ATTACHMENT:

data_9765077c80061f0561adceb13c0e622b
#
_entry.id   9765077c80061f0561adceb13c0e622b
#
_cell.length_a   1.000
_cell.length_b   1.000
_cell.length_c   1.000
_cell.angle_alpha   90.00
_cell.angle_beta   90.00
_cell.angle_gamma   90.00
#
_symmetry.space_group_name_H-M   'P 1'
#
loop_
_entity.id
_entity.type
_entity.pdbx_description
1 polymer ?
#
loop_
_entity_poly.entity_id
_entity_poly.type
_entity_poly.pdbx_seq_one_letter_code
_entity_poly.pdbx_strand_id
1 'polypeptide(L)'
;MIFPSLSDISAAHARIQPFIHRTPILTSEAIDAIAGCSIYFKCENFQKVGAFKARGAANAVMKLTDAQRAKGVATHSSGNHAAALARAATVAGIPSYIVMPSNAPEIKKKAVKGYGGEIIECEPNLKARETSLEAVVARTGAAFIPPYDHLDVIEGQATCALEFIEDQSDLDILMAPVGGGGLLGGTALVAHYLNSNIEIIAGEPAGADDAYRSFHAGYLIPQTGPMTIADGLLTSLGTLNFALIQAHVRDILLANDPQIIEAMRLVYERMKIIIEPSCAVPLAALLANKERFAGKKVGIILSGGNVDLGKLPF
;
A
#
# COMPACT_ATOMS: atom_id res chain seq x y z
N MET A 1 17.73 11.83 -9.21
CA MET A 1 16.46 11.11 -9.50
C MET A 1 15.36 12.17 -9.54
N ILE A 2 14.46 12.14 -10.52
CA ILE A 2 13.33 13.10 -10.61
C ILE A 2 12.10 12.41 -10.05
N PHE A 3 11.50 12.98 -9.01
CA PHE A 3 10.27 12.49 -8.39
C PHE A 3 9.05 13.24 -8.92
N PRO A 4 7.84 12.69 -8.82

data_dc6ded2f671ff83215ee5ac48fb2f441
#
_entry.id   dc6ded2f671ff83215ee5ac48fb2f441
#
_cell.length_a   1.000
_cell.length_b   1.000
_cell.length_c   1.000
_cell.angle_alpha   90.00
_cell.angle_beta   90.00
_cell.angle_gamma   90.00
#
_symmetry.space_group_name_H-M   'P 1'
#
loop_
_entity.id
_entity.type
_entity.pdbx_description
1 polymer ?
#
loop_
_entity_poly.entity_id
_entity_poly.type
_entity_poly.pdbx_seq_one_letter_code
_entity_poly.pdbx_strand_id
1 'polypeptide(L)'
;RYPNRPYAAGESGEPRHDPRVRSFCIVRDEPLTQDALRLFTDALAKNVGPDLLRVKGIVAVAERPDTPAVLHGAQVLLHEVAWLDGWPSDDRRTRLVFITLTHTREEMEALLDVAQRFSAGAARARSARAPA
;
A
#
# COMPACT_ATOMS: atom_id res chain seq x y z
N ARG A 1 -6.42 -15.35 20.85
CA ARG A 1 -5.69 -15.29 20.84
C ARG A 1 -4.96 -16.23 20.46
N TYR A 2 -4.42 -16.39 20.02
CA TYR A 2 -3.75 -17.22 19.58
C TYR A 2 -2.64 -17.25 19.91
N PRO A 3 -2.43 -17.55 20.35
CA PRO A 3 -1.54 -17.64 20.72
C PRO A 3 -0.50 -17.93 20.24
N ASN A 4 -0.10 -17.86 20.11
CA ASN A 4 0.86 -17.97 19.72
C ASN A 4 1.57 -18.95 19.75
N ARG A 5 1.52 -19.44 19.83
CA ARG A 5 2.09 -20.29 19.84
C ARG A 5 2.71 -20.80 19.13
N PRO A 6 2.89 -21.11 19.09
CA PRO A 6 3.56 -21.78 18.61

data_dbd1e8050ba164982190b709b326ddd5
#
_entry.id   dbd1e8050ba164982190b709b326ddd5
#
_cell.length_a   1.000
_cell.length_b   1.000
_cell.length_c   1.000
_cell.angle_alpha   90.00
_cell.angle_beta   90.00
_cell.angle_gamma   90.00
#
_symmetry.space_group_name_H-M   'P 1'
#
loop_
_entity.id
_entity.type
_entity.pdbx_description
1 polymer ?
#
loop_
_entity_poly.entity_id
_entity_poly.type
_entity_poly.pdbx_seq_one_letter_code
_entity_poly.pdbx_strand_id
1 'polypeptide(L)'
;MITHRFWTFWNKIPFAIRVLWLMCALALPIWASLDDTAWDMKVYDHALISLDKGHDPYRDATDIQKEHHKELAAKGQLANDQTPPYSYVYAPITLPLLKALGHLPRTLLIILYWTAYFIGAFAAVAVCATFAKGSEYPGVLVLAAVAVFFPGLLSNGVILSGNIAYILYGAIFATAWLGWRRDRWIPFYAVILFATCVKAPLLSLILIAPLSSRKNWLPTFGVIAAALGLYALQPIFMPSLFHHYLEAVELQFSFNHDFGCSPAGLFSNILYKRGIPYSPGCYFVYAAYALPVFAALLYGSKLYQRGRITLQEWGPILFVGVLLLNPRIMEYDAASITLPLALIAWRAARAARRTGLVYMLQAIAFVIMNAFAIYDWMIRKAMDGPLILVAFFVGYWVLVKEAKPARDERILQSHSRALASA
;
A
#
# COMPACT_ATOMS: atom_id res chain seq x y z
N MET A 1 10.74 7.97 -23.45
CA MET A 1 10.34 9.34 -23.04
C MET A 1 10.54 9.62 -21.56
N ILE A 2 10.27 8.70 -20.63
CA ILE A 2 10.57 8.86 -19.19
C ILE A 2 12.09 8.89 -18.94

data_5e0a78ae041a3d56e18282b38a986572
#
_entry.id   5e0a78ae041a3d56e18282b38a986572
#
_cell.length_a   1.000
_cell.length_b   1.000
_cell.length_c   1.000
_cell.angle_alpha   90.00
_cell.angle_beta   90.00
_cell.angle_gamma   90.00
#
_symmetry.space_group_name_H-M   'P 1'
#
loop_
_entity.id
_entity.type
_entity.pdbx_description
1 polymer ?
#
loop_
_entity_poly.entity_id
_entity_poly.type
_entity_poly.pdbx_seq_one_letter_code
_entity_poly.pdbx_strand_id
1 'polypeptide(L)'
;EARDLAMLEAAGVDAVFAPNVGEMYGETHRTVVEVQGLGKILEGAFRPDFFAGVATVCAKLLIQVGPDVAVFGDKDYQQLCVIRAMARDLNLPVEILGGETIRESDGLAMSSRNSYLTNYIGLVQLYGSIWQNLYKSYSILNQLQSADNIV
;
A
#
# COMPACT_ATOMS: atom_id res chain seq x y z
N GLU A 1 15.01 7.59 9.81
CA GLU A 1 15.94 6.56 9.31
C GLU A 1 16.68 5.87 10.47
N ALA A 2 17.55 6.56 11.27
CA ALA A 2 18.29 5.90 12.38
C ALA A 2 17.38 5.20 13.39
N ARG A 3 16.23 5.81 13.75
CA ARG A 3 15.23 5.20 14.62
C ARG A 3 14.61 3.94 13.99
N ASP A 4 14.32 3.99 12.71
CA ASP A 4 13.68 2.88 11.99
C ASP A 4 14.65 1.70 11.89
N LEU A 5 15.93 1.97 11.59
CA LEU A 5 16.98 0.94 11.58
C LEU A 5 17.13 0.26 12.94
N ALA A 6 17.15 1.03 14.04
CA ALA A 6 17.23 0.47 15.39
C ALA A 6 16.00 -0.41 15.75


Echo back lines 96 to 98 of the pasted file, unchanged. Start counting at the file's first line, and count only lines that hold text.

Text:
_cell.angle_beta   90.00
_cell.angle_gamma   90.00
#